Class 2

Andreas Weigend | Social Data Revolution | Fall 2016
School of Information | University of California at Berkeley | INFO 290A

Video: Social Data Revolution: Topic 3
Transcript: sdr2016topic03.docx
Audio: sdr2016topic03.mp3

Contributors: Naniette Coleman, Pauline Duprat, Hanh Bui

In this class we will discuss the six data rights proposed by Andreas Weigend and order them in terms of importance. The right to access data, the right to inspect data companies, the right to amend, the right to blur, the right to experiment, and the right to port (our data to other companies). Which data rights are the most meaningful for you as an individual, which rights are critical for our society, and are there some rights that we can live without perhaps?
Topic 3: Presentation of 6 Data Rights
Introduction: A Disturbing __Nixle__ Alert From UC Berkeley

A Crime Occurred at Dwight Way and Piedmont Avenue at 10:02 pm. “Based on the descriptions of the suspects, their close geographic and chronological proximity, BPD believe there is a high probability that the cases are related.”How do Berkeley police determine if the second crime, committed at 10:15 pm at Benvenue Avenue and Derby Streets, is related?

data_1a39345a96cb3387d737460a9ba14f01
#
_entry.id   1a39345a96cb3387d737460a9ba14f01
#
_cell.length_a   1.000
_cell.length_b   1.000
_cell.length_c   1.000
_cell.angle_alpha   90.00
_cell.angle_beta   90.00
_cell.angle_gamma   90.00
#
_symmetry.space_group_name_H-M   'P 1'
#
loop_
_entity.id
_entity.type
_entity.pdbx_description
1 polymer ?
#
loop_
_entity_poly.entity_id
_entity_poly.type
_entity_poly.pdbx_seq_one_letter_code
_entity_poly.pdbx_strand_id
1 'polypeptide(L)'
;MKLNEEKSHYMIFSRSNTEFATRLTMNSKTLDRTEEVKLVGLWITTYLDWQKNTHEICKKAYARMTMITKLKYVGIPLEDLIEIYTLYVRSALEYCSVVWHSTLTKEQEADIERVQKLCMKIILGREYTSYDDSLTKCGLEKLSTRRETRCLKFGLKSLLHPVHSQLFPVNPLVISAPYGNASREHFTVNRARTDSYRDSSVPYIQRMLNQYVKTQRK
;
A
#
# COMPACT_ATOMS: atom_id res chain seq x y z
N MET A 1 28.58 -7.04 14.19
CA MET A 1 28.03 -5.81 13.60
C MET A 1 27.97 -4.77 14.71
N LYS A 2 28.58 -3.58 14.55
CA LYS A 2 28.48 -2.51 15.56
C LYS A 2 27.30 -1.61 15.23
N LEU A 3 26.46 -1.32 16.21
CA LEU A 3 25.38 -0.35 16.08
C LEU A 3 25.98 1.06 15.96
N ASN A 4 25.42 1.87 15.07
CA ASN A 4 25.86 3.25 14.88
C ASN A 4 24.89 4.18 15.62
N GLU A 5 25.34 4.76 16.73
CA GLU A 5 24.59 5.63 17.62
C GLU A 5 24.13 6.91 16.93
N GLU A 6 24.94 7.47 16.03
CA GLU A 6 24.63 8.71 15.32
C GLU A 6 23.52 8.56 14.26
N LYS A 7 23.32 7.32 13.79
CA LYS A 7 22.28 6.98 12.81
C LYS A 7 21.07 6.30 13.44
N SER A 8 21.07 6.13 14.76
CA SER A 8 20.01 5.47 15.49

Text of NIXLE Message sent out on Tuesday August 2nd, 2016 :: 03:40 p.m. PDT

Advisory: Crime Alert - Series of Robberies

Dear __,

Please note this message may contain information that some may find upsetting.


(Taken from Andreas Weigend's notes and

Campus Crime Alerts are released by the University California Police Department when certain crimes are reported on or near campus property, in compliance with federal law. These timely warnings provide information about campus safety situations, and allow campus community members to take precautions for personal safety.

Series of Robberies

City of Berkeley Police Department Jurisdiction